Alkaline Treatment Of Low Quality Forages (Corn Stovers) Back »

Ruminant animals allow us to utilize low quality forages that have limited other uses. Researchers are always looking for measures to reduce feed cost by improving low quality forages and increase their nutritional value to the animal in order to reduce the largest expense item in producing beef.

Recently, alkaline treatment as a method to increase the value of low quality roughage has been re-evaluated. The technology is not new, but is worth revisiting due to increased feed costs

One version of alkaline treatment is the quicklime or hydrated lime treatment. How does the lime treatment work? It works by increasing the digestibility of the fiber. The treatment swells the cellulose, which makes it easier for the enzymes to work. Additionally, the hydrogen bonds between lignin and hemicellulose are hydrolyzes.

Feedlot research at Iowa State showed a $28.04 higher return per steer for corn replacement feed (CRF), or Ca(OH)2 treated corn stover, compared to a corn based ration. The steers were fed diets for 183 days (Table 1). Steer performance was similar; however, the CRF-fed steers used 30 bushels less corn.

Table 1. Iowa State Study Diet composition.

Ingredient % DM
Corn Ration
Corn Replacement Feed
Corn grain
70
35
Untreated corn stover
5
0
Ca(OH)2 treated corn stover
0
20
Modified distillers grains
20
40
Supplement
5
5

Steers fed for entire 183 day trial. Adapted from Russell et al. 2011

Shreck et al. (2012) treated wheat straw or corn stover with 5% calcium oxide. Diets were 36% dry rolled corn, 40% wet distillers grain solubles, 4% supplement and 20% either treated or untreated wheat straw or corn stover. The control diet was 46% dry rolled corn, 40% wet distillers grain solubes, 4% supplement and 3.3% of each untreated cobs, straw and stover. Table 2 shows that cattle on treated wheat straw and corn stover diets were fed more roughage and less corn and gained as efficiently as cattle on the control finishing diet. Steers fed treated wheat straw or corn stover had heavier final weights and hot carcass weights, higher ADG and improved F:G compared to untreated wheat straw or corn stovers. Treated residues had greater profit than untreated when corn was priced at $3 to $6.

Table 2. Performance and carcass characteristics from animals fed treated or untreated corn stover and wheat straw.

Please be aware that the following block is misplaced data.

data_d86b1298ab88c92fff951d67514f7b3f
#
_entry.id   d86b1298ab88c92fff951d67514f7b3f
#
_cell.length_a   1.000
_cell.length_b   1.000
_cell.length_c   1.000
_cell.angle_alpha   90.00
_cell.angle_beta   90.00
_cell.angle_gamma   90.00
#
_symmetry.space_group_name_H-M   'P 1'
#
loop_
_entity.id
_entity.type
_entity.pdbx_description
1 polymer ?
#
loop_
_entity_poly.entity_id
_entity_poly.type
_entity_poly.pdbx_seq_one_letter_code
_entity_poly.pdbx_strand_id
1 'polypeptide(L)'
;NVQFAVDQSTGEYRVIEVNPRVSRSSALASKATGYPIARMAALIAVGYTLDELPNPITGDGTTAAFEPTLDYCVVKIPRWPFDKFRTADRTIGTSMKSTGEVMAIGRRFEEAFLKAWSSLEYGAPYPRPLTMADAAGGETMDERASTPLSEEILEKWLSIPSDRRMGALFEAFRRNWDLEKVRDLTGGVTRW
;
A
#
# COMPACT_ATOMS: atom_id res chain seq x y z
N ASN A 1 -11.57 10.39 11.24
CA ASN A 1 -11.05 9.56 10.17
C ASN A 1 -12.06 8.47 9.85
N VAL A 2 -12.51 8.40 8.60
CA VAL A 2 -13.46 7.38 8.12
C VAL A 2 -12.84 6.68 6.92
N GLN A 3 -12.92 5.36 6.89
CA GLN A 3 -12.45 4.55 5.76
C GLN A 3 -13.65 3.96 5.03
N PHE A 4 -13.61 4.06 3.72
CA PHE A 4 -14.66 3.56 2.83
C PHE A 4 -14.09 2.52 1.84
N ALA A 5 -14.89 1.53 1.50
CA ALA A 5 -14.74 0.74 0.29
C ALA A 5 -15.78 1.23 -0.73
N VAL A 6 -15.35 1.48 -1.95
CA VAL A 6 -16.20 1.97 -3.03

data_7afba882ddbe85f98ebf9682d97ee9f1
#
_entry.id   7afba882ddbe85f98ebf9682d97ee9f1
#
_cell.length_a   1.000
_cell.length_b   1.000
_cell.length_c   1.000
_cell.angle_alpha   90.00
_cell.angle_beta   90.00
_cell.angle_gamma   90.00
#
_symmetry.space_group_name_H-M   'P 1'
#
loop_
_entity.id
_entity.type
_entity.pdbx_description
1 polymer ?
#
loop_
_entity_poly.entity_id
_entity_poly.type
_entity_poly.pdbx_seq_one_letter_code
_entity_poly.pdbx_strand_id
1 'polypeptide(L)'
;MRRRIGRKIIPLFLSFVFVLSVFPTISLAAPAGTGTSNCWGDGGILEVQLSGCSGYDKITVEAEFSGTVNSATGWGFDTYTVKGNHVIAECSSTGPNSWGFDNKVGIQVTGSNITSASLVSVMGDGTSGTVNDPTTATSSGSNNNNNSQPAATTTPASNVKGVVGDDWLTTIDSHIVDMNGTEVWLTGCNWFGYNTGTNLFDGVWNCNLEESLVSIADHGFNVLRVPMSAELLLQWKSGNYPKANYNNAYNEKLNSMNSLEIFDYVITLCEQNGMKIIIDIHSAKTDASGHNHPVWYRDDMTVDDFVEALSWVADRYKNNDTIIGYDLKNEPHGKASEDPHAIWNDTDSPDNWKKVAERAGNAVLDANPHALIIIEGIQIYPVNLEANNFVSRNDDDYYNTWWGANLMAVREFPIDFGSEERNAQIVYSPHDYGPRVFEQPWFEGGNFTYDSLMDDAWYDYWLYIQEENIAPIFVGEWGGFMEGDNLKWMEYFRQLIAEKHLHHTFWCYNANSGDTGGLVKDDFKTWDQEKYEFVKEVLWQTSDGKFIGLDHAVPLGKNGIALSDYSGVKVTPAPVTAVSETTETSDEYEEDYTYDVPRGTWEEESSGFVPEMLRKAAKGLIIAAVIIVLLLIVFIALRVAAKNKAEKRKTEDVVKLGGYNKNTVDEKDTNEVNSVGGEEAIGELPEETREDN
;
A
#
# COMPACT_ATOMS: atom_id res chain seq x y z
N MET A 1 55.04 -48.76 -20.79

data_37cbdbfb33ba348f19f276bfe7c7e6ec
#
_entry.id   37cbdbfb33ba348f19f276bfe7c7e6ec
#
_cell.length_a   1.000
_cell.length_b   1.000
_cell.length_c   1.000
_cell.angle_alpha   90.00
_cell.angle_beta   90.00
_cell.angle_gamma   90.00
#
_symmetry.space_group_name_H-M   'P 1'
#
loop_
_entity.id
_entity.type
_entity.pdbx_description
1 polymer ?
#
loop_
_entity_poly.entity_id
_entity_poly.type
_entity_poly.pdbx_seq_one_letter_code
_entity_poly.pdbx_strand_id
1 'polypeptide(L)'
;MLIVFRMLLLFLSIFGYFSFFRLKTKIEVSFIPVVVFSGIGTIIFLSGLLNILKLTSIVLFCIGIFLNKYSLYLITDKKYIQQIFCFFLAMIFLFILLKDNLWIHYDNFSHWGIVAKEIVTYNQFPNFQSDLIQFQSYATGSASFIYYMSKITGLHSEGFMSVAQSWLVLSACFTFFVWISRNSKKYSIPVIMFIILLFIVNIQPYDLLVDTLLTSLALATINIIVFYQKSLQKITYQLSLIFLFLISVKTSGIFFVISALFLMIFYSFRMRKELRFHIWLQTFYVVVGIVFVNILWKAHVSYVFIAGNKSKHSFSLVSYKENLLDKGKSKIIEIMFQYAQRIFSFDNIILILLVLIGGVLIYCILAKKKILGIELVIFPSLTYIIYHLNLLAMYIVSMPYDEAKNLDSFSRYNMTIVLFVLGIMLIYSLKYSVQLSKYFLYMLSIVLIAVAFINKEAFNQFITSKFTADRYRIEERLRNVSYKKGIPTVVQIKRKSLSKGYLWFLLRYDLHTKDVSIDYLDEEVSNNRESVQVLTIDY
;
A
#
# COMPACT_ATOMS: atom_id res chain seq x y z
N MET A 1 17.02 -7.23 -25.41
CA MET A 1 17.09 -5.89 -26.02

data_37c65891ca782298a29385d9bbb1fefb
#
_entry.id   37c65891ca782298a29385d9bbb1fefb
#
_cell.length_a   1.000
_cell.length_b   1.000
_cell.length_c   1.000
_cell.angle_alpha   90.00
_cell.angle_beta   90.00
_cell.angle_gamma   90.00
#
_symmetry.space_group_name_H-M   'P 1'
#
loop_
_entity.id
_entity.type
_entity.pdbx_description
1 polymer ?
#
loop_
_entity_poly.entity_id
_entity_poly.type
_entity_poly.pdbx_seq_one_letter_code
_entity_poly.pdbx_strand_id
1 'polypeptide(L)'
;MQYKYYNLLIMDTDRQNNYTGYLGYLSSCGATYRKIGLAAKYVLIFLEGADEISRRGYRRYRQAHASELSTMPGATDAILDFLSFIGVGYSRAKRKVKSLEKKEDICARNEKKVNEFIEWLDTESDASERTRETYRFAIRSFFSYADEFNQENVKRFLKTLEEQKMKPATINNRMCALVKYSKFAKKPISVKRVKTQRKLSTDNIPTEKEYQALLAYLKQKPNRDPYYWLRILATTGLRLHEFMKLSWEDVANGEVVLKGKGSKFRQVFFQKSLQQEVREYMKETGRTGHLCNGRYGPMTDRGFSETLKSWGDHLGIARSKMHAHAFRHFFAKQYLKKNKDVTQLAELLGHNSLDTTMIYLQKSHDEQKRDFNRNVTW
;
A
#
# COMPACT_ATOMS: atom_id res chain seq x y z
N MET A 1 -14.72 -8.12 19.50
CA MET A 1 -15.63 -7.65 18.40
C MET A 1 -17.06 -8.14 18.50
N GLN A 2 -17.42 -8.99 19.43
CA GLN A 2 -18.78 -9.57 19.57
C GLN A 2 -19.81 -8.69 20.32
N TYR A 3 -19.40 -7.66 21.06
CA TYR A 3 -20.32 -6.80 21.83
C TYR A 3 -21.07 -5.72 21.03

Wheat Straw
Corn Stover
Item
Control
Treated
Untreated
Treated
Untreated
Final BW, lb
1376ab
1414a
1292b
1402a
1373ab
ADG, lb
3.78abc
4.01a
3.55cd
3.83ab
3.49d
DMI, lb
25.81
25.83
25.29
26.11
25.06
F:G
6.83ab
6.44a
7.12b
6.82a
7.18b
HCW
834bc
857a
811cd
841ab
805d
Marbling
517
508
484
501
494
 
Profit - $3.00
0.00
$17.37
-$10.28
-$0.05
-$13.32
Profit - $4.50
0.00
$35.80
-$2.08
$13.68
-$6.70
Profit - $6.00
0.00
$54.16
$6.04
$27.33
-$0.16

Shreck et al. (2012)
abcd Within a row, values lacking common superscripts, differ (P < 0.05)

Depending on the price of corn and crop residues, and the labor, material and equipment costs to treat the roughage, this technique can be a cost effective strategy for feedlots. However, it is less economical to use with growing calves or cows.

Corn stover is chopped to reduce particle size and increase surface area. It is suggested to use a 3 to 6 inch screen. The original research was done by adding 5% calcium oxide, adding 7% calcium hydroxide is safer and easier to handle. This is not limestone, adding limestone would have no effect on fiber digestibility. You need to add enough water to make a 50% dry matter feed. The treated corn stover needs to be stored for 7 days in an airtight system such as an Ag bag or bunker.

Several reasons to select calcium instead of sodium based chemical would be: 1) less environmentally harmful to cropland and future crop production, 2) serves as a source of supplemental calcium, 3) less caustic to equipment. Be sure to follow instructions on label for human safely.

Based on conversion by researchers, the cost of treating corn stover or wheat straw ranges from $20 to $60 per ton. This is doesn’t include the cost of the residue. Before deciding to treat low-quality forage, determine the cost per ton at your operation.

References:

  • Russell, J., D. Loy, J. Anderson, and M. Cecava. 2011. Potential of Chemically Treated Corn Stover and Modified Distiller Grains as a Partial Replacement for Corn Grain in Feedlot Diets. Iowa State University Animal Industry Report 2011. A.S. Leaflet R2586.
  • Shreck, A.L., B.L. Nuttelman, W.A. Griffin, G.E. Erickson, T.J. Klopfenstein, and M.J. Cecava. 2012. Chemical Treatment of Low-quality Forages to Replace Corn in Cattle Finishing Diets. 2012 Nebraska Beef Cattle Report. Pp. 106-107.
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